Key developments on Jan. 5:
- Military intelligence reports cross-border raid on Russian positions in Belgorod Oblast
- Armed Forces report striking Russian arsenals in occupied Crimea
- Governor claims Russia attacked Kharkiv Oblast with foreign-made missiles
- Russian attacks target, damage front-line power plant again
Ukrainian forces of the military intelligence agency, HUR, reported on Jan. 5 that its forces engaged in a cross-border raid on Russian positions in Belgorod Oblast and inflicted an undisclosed number of losses.
Incursions into Russia's western Belgorod Oblast have been reported on several occasions since the beginning of the full-scale invasion.
Most notable were high-profile skirmishes that occurred after a group of armed men calling themselves members of the Free Russia Legion and the Russian Volunteer Corps recorded videos saying they had crossed into Russia in May 2023 and taken hold of several villages.
HUR said it had received intelligence that Russian commanders planned to inspect military positions in the Gayvoron district of Belgorod Oblast, some 80 kilometers west of the city of Belgorod and the location of the May 2023 incursions.
The inspections were allegedly due to complaints from Russian soldiers about poor conditions in the area, according to the report.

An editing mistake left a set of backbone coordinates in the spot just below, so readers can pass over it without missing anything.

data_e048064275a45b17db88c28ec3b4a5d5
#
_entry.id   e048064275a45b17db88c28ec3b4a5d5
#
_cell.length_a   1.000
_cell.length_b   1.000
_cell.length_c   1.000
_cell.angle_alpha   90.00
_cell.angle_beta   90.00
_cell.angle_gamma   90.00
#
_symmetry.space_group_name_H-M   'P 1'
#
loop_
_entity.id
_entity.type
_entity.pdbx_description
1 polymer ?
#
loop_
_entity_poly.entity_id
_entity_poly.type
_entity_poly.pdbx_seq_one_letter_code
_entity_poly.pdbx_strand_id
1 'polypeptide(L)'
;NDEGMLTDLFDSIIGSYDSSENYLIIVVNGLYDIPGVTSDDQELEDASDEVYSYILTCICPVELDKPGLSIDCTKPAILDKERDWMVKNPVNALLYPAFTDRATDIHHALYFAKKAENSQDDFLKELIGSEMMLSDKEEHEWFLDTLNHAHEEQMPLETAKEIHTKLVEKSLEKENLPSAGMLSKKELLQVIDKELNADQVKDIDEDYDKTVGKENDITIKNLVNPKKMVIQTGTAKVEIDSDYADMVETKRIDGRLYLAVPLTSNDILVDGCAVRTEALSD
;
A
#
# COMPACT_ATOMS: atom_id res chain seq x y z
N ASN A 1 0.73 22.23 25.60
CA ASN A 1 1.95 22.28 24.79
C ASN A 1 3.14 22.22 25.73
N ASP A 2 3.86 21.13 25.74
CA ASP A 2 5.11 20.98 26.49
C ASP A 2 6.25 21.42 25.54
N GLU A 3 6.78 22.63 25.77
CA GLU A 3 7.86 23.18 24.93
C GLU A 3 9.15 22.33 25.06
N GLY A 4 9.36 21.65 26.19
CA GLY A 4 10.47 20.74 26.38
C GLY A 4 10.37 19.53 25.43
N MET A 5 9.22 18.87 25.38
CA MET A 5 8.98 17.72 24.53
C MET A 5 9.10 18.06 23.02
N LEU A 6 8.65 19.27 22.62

HUR said it mined the only road in the area and attacked a Russian platoon, sharing a video of parts of the assault. The number of casualties inflicted is still being determined, the HUR said.
The incursion comes after Russia claimed that at least 24 people were killed in an attack on Belgorod on Dec. 30.
Several Ukrainian media outlets reported, citing anonymous sources in Ukraine's special services, that Ukrainian forces had launched an attack on military facilities in Belgorod in response to Russia's Dec. 29 massive attack on Ukraine that killed over 50 people.
Debris from anti-air munitions fell in the Belgorod city center “due to the unprofessional actions of the Russian air defense,” according to the sources.
The Kyiv Independent could not independently verify any of the claims. Kyiv generally does not comment on reports of attacks and explosions on Russian soil.
Military reports striking ammunition warehouses in occupied Crimea
Ukrainian forces struck on Jan. 4 Russian ammunition warehouses near the village of Pervomaiske in Russian-occupied Crimea, Ukraine’s Armed Forces reported on Jan. 5.
In recent months, Russian-occupied Crimea has seen an uptick in Ukrainian attacks in an attempt to disrupt Russian logistics and derail its southern defenses.
Pervomaiske is located in northern Crimea, closer to the Russian-occupied part of Ukraine’s Kherson Oblast.
The exact number of ammunition warehouses struck near the village is unknown. The Ukrainian military said that the attack was carried out during the day.
Multiple explosions were reported in the Crimean cities of Sevastopol and Yevpatoriia in the afternoon of Jan. 4, followed by the Russian Defense Ministry’s claim that its forces shot down 10 Ukrainian missiles over the peninsula.
Later the same day, Ukraine’s military said it had struck a Russian military command post near Sevastopol, which is home to Russia’s Black Sea fleet.